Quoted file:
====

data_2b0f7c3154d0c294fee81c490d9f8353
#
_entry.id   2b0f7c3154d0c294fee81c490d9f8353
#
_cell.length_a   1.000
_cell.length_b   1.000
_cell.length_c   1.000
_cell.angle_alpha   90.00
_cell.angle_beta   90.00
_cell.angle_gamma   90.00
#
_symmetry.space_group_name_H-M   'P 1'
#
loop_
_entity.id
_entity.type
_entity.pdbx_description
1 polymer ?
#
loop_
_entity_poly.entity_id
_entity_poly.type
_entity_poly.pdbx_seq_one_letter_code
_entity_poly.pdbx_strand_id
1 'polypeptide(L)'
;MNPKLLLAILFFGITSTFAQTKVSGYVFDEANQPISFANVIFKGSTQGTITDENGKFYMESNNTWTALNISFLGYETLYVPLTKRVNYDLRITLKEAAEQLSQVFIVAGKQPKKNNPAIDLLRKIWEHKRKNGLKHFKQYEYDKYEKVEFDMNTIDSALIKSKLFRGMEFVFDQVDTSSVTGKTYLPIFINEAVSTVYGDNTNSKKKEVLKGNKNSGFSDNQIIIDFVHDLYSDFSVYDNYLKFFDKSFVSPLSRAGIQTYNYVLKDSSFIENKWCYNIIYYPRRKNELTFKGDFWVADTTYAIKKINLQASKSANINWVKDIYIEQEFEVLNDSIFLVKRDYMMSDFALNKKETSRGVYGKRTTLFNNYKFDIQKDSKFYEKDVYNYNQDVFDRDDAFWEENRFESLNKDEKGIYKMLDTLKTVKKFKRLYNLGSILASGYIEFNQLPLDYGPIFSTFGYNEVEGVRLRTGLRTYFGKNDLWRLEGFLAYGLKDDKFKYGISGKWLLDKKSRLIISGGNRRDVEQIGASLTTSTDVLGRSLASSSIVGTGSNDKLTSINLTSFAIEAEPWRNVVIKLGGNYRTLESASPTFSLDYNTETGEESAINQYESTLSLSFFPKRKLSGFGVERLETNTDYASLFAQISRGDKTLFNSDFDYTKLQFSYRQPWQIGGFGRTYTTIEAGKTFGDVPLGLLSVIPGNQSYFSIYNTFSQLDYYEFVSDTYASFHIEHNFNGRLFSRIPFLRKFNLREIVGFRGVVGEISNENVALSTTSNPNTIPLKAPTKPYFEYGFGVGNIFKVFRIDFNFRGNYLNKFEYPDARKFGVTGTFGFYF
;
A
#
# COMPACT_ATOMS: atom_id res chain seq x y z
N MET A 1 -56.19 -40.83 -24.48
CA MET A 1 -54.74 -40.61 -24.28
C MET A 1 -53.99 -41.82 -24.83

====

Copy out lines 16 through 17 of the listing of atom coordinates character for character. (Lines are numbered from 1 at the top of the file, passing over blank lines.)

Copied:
_entity.type
_entity.pdbx_description